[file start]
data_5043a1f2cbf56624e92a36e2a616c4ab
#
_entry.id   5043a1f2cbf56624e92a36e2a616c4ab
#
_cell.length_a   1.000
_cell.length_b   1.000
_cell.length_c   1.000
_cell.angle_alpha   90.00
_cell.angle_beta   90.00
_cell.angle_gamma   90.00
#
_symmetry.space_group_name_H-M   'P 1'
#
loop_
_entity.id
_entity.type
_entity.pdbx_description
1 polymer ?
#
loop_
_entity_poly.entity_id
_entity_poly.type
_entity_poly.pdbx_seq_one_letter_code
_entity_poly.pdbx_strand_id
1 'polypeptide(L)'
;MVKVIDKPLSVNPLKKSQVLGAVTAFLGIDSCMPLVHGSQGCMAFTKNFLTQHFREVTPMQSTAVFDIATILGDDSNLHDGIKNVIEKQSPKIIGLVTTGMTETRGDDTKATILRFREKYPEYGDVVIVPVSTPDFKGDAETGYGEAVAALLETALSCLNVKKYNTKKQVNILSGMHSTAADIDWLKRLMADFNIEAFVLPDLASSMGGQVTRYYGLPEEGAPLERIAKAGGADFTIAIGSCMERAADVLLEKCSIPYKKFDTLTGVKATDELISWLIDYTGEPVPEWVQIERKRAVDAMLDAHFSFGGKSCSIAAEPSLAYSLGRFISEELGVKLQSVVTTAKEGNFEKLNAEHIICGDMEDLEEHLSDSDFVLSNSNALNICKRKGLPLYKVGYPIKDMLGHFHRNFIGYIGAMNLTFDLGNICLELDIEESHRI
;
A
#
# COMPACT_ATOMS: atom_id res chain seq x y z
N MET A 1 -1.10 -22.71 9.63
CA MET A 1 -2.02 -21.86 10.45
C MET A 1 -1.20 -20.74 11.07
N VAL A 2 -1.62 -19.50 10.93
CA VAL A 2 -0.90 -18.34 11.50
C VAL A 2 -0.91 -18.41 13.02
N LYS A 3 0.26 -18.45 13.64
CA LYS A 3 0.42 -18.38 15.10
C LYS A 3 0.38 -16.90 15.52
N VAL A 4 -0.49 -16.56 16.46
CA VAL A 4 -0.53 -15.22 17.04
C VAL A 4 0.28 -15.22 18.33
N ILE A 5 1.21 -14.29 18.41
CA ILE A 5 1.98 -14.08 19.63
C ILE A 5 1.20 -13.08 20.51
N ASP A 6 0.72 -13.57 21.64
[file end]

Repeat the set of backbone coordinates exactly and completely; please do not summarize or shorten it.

data_5043a1f2cbf56624e92a36e2a616c4ab
#
_entry.id   5043a1f2cbf56624e92a36e2a616c4ab
#
_cell.length_a   1.000
_cell.length_b   1.000
_cell.length_c   1.000
_cell.angle_alpha   90.00
_cell.angle_beta   90.00
_cell.angle_gamma   90.00
#
_symmetry.space_group_name_H-M   'P 1'
#
loop_
_entity.id
_entity.type
_entity.pdbx_description
1 polymer ?
#
loop_
_entity_poly.entity_id
_entity_poly.type
_entity_poly.pdbx_seq_one_letter_code
_entity_poly.pdbx_strand_id
1 'polypeptide(L)'
;MVKVIDKPLSVNPLKKSQVLGAVTAFLGIDSCMPLVHGSQGCMAFTKNFLTQHFREVTPMQSTAVFDIATILGDDSNLHDGIKNVIEKQSPKIIGLVTTGMTETRGDDTKATILRFREKYPEYGDVVIVPVSTPDFKGDAETGYGEAVAALLETALSCLNVKKYNTKKQVNILSGMHSTAADIDWLKRLMADFNIEAFVLPDLASSMGGQVTRYYGLPEEGAPLERIAKAGGADFTIAIGSCMERAADVLLEKCSIPYKKFDTLTGVKATDELISWLIDYTGEPVPEWVQIERKRAVDAMLDAHFSFGGKSCSIAAEPSLAYSLGRFISEELGVKLQSVVTTAKEGNFEKLNAEHIICGDMEDLEEHLSDSDFVLSNSNALNICKRKGLPLYKVGYPIKDMLGHFHRNFIGYIGAMNLTFDLGNICLELDIEESHRI
;
A
#
# COMPACT_ATOMS: atom_id res chain seq x y z
N MET A 1 -1.10 -22.71 9.63
CA MET A 1 -2.02 -21.86 10.45
C MET A 1 -1.20 -20.74 11.07
N VAL A 2 -1.62 -19.50 10.93
CA VAL A 2 -0.90 -18.34 11.50
C VAL A 2 -0.91 -18.41 13.02
N LYS A 3 0.26 -18.45 13.64
CA LYS A 3 0.42 -18.38 15.10
C LYS A 3 0.38 -16.90 15.52
N VAL A 4 -0.49 -16.56 16.46
CA VAL A 4 -0.53 -15.22 17.04
C VAL A 4 0.28 -15.22 18.33
N ILE A 5 1.21 -14.29 18.41
CA ILE A 5 1.98 -14.08 19.63
C ILE A 5 1.20 -13.08 20.51
N ASP A 6 0.72 -13.57 21.64